Even though the hemp was bound for Colorado, where CBD is legal at a state level, Idaho has much more strict regulations. While generally anything under 0.3% THC is legal, Idaho recognizes anything above 0.00% THC as a controlled substance. Not only that but it must have been cultivated from a plant not defined as “marijuana” under Idaho code 37-2701(t), which in short declares about 95% or more of CBD products as a controlled substance as far as we can tell.

With these new laws in place many people see the same dilemma; can you transport a federally legal substance across state lines where the product is illegal? Well, in the past the answer has been yes. Think about the 21st amendment and how it affects prohibition. Even in dry counties where hard liquor or even beer consumption is illegal, you’ll notice distilleries and liquor manufacturers that set up shop knowing their product can never legally be consumed in that area. Now the 21st amendment was specific to intoxicating liquors but it’s a good example of how our government would deal with cannabis in a dream world.

Where do we go from here?
To be completely honest the biggest hurdle we have to overcome is time. States like Idaho need to come up with new legislation in response to the Farm Bill to clearly define its relationship with hemp in the future. There are a few things you should be thinking about yourself if you’re selling CBD.

Get politically active. Find out what the laws are in your state regarding CBD, and if they aren’t favorable talk with your lawmakers and politicians to see what can be done. Make groups or movements to push for CBD laws on your next ballet.

Only carry legitimate products. Be careful of generic, non-tested CBD that could contain above the required legal threshold and turn possession or sales into a felony. We as sellers of CBD can certainly help set a standard and prevent a lot of what the FDA and DOH are worried about.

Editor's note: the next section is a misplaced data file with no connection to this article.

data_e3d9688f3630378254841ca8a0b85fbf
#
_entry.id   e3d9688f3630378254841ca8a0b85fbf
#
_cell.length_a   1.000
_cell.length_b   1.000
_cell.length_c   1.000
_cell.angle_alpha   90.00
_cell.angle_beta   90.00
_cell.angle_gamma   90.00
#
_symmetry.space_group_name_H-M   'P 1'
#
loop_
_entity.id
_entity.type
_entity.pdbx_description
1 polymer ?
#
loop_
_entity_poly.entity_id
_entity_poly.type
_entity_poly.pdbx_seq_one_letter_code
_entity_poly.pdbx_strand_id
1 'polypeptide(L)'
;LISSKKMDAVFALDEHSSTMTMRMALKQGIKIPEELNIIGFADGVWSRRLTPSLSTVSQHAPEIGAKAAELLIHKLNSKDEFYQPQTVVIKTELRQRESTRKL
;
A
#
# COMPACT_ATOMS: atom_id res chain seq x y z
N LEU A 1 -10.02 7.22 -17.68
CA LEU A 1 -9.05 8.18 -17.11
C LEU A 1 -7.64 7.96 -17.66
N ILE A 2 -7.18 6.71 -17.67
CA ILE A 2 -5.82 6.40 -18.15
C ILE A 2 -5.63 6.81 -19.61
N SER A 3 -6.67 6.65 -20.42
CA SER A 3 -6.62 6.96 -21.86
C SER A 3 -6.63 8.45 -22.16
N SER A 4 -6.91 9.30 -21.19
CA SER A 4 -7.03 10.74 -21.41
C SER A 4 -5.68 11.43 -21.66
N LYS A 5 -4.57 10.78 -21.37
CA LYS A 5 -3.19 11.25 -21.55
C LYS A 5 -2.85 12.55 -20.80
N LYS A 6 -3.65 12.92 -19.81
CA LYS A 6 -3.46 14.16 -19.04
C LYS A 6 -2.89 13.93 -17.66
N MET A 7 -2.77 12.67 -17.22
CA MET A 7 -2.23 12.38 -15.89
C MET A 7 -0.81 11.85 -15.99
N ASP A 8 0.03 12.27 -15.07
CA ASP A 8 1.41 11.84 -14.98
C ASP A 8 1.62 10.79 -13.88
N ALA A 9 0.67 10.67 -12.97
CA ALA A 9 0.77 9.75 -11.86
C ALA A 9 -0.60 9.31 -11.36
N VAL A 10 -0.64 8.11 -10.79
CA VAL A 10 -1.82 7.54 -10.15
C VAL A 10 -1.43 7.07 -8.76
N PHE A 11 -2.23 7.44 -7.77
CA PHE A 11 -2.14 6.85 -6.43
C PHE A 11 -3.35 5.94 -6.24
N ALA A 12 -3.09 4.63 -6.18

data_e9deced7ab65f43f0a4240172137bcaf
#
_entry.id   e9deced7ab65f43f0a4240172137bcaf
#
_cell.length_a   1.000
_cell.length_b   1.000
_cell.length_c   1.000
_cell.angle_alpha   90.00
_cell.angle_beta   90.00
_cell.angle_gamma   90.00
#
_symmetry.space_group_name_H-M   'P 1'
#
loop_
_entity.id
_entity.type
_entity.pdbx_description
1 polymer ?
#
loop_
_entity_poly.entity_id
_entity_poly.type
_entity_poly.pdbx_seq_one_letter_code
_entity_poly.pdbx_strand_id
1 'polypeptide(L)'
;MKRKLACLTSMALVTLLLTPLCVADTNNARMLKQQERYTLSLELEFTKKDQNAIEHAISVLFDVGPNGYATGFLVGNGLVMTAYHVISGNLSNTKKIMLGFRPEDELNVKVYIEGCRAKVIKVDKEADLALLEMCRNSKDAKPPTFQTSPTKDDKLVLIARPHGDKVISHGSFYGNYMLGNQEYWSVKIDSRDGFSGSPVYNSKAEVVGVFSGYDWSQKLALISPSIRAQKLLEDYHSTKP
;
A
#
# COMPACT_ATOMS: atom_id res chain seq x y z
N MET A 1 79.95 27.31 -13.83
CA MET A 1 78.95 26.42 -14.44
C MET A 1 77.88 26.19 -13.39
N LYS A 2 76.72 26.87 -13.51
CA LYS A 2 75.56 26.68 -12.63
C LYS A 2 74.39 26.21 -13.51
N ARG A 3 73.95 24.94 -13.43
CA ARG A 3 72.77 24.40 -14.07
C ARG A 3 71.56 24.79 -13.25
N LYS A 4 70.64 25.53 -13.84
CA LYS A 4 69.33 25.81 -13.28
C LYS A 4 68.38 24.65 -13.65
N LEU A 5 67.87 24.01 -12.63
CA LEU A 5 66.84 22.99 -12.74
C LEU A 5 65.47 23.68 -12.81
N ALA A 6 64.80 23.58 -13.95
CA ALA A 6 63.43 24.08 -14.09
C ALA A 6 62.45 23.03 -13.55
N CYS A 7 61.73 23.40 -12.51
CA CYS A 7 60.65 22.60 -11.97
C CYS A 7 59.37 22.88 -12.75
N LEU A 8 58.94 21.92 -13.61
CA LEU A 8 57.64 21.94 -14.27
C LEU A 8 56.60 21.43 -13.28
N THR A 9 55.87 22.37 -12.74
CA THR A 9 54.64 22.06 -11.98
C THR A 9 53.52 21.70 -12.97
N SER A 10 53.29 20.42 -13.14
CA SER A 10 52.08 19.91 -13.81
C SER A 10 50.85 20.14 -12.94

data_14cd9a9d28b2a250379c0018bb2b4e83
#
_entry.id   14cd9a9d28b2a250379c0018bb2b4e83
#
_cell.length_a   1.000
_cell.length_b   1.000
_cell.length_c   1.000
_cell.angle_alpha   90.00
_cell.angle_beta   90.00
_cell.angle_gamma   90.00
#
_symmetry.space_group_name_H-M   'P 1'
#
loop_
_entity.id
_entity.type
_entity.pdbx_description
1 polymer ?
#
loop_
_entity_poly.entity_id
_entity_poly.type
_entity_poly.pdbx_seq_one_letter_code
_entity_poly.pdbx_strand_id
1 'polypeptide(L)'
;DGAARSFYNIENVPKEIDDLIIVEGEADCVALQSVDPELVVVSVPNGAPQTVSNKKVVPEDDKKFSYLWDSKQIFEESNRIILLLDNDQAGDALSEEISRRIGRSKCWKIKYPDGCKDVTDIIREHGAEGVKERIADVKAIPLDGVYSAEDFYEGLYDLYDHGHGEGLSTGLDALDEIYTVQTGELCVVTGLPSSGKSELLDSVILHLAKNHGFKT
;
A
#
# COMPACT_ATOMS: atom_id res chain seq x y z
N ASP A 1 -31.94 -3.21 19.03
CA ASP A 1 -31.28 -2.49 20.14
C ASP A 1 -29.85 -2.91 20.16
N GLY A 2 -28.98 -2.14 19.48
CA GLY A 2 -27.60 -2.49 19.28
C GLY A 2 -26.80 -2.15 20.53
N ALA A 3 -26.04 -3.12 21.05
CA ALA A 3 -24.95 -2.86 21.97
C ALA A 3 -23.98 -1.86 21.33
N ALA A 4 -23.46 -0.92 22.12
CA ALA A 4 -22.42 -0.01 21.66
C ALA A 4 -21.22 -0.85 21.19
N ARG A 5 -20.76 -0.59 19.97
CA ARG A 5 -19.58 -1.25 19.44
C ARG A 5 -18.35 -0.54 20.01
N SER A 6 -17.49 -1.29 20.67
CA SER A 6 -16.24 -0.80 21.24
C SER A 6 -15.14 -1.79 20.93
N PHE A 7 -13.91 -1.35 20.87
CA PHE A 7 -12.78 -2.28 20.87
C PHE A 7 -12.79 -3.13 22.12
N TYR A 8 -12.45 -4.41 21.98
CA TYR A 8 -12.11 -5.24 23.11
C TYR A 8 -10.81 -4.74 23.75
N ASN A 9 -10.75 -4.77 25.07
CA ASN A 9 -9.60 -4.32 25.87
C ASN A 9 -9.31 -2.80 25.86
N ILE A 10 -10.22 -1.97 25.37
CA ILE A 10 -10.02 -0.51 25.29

Don’t make unsubstantiated claims. The FDA has only evaluated one CBD pharmaceutical and that’s Epidiolex. It’s used, quite successfully, for the treatment of seizures. It’s also being prescribed for off-label use which is the practice of doctors prescribing drugs to treat conditions outside of the ones it is approved for. This practice is legal and common, but you cannot market CBD for any purpose outside of what the federal government has approved. SVBS

Editorial Notes
1 https://www.inverse.com/article/53053-wait-so-is-cannabidiol-legal-or-not
2 https://idahonews.com/news/local/cbd-supplier-asks-judge-to-let-hemp-shipment-proceed
3 https://www.heraldtribune.com/news/20190223/cbd-crackdown-by-sarasota-police-delayed
4 https://www.wowktv.com/news/ohio/police-seize-165k-worth-of-cbd-oil-during-ohio-traffic-stop/1825646034

 

Joshua Warihay started with Vapor Outlet in 2015 before the company merged with Windship Trading. In his first year he sold half a million dollars in product working part time as a sales representative. He now heads up the marketing department as Windship’s Marketing Manager and looks forward to using his position to set a new standard in the industry. For inquiries please email [email protected] or call 512-216-6281 x306.